August 16, 2006

Are You Now or Have You Ever... In Ohio, all employees of state agencies--including universities--have to fill out a new form regarding support for so-called terrorist agencies. I post this here in part as a way of complicating what some have called 'gestural politics' in other discussions. To be sure, a blog exchange is not the same as having to fill out a form or sign a loyalty oath. Yet, given the nature of the so-called terrorist list, it's possible that some academics, particularly those in Middle Eastern Studies, International Relations, and Political Science would have to answer yes to some of these questions. For example, does hiring or supporting someone involved in terrorism include inviting members of the political wings of Hamas or Hizbollah to give a lecture? What about publishing their articles or writings? Or, what about hiring a visiting faculty member who is Tamil and politically active? In the 70s and 80s the African National Congress was considered a terrorist organization. Given current US law, supporting them would constitute support for terrorism. Link: Inside Higher Ed :: Are You Now or Have You Ever.... The new form asks potential employees six questions and any “Yes” answer is grounds for not getting the job. Refusing to answer a question is also considered an affirmative answer. The questions are: Are you a member of an organization on the U.S. Department of State Terrorist Exclusion List? Have you used any position of prominence you have with any country to persuade others to support an organization on the...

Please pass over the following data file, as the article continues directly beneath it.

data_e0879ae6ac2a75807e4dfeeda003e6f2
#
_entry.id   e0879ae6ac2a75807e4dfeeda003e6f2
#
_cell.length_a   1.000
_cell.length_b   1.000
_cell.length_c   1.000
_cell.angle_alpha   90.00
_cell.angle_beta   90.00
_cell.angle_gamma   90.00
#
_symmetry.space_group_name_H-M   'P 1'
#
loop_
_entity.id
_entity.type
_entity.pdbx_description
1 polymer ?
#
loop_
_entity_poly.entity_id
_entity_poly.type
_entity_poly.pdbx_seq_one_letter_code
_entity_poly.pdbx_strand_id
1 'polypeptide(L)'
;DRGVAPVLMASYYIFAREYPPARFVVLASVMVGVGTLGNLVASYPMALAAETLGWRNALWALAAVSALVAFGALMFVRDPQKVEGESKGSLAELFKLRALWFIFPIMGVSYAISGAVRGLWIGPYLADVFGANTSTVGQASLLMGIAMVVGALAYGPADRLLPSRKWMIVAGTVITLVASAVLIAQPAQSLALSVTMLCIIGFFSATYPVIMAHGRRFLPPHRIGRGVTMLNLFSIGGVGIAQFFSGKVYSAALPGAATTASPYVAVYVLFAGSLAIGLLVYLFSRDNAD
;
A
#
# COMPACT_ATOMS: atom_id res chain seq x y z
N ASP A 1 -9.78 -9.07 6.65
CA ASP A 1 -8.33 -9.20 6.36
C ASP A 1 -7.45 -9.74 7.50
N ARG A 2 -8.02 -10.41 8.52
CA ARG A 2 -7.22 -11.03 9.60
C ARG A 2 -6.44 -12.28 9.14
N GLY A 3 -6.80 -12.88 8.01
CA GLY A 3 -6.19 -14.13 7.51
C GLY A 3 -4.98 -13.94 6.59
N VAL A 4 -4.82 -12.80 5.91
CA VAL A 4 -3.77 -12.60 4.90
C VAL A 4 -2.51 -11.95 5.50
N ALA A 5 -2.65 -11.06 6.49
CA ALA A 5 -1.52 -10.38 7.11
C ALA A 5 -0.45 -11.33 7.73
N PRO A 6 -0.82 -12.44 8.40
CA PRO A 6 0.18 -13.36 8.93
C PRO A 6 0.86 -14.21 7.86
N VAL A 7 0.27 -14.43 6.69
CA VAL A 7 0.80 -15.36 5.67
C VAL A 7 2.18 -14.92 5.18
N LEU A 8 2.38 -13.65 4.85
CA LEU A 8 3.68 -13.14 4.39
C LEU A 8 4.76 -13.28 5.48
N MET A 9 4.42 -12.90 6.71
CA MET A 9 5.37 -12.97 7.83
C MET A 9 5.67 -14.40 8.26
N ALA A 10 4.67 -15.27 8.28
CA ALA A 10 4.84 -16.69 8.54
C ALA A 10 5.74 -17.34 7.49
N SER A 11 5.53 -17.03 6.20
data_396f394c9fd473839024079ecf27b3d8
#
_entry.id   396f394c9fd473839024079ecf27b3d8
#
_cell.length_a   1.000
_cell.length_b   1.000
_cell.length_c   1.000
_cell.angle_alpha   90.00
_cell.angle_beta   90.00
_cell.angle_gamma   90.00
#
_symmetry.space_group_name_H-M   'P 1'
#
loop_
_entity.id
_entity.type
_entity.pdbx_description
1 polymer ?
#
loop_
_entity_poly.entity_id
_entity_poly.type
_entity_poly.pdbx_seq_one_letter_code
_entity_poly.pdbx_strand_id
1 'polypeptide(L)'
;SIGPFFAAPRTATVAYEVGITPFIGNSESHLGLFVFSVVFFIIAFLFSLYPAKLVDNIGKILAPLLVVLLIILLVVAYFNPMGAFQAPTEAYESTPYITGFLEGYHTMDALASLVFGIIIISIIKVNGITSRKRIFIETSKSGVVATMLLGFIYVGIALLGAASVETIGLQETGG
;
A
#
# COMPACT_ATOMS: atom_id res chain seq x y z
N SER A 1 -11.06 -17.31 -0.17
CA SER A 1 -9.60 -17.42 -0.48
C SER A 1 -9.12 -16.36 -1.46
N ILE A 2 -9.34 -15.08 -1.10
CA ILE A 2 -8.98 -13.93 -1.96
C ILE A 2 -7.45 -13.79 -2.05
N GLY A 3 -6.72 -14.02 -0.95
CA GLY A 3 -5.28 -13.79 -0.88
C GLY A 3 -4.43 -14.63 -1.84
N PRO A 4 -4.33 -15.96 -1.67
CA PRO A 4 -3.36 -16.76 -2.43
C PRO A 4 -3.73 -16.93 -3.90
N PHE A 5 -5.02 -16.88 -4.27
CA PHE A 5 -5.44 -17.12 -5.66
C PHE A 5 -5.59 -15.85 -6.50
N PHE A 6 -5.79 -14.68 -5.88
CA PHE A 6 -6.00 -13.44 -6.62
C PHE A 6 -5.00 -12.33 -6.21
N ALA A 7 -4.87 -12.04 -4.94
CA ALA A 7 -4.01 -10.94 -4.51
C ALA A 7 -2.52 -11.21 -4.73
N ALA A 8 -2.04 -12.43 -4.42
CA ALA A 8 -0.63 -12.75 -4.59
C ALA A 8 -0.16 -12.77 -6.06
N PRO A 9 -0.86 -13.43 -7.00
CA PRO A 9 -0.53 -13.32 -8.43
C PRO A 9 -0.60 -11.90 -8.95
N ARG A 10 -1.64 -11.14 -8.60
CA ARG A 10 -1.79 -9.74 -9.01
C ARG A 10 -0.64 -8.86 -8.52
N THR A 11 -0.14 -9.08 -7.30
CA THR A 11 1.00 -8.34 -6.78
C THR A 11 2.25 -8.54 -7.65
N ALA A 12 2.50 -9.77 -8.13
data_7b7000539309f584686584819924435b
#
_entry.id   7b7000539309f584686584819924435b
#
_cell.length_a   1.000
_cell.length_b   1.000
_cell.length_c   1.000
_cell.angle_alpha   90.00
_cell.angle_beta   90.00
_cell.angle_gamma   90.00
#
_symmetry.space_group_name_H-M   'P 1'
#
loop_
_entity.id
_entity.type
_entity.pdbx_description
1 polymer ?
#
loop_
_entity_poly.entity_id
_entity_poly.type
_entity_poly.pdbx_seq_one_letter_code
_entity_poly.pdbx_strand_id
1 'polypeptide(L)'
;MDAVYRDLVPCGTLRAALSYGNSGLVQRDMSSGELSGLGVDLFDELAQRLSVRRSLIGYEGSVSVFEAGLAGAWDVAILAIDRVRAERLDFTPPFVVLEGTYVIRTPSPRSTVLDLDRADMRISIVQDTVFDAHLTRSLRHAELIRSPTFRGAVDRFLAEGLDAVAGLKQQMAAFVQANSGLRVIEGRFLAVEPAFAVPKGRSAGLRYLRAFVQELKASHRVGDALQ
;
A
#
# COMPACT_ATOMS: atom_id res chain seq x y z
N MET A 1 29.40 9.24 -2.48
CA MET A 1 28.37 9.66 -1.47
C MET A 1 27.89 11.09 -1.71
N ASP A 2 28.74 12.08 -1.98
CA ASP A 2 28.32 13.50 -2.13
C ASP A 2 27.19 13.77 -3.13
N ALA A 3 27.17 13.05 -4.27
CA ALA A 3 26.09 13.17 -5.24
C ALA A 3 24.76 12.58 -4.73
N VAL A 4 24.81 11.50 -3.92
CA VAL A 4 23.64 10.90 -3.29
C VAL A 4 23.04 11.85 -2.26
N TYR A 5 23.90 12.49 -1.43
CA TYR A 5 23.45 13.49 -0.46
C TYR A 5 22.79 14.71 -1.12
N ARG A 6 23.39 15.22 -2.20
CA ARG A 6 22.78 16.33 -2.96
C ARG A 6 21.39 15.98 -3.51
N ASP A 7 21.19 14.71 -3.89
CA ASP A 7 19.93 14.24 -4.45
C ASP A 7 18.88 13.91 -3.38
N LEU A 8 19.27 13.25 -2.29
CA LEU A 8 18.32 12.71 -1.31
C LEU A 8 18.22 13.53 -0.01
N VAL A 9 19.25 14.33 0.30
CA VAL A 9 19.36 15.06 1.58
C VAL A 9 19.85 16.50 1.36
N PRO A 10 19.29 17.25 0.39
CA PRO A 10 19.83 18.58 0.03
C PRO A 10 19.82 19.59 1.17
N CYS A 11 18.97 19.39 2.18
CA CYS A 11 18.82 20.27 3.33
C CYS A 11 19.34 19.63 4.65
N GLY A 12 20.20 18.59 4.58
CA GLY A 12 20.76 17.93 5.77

Not all matters Here is a the third installment of my current reading of Parallax View in terms of Zizek's discussion of materiality (here are the first and second). The third chapter is titled, "The Unbearable Heaviness of Being Divine Shit." It seems to me to be much more loosely structured than the first and second chapters. Differently put, I have a hard time seeing how it hangs together. The chapter starts with the observation that contemporary science is more than ever concerned with the domain of appearance while art is preoccupied with the Real. Following a discussion of the Real in art in terms of a minimal difference, a pure difference that marks the presence of the gaze, Zizek takes up the traditional story of modernity in terms of the diminishment of man and the transcendence of the subject. What he adds to this story is an emphasis on appearance: beginning with phenomenology and extending into quantum physics, thought begins to emphasize the flux of events instead of a substantial reality. This leads Zizek to Deleuze and Badiou, what they do is provide a materialist defense of the immaterial order of the Event. The Event can't be accounted for via a strictly determinist materialist causality; the Event is something completely new. So, how is it possible? How is a free act possible? How does human consciousness emerge out of evolutionary processes? How is art a medium of Truth? Zizek reads Badiou as emphasizing the undecideability of the Event. This means that there...

Jodi Dean

Jodi Dean is a political theorist.

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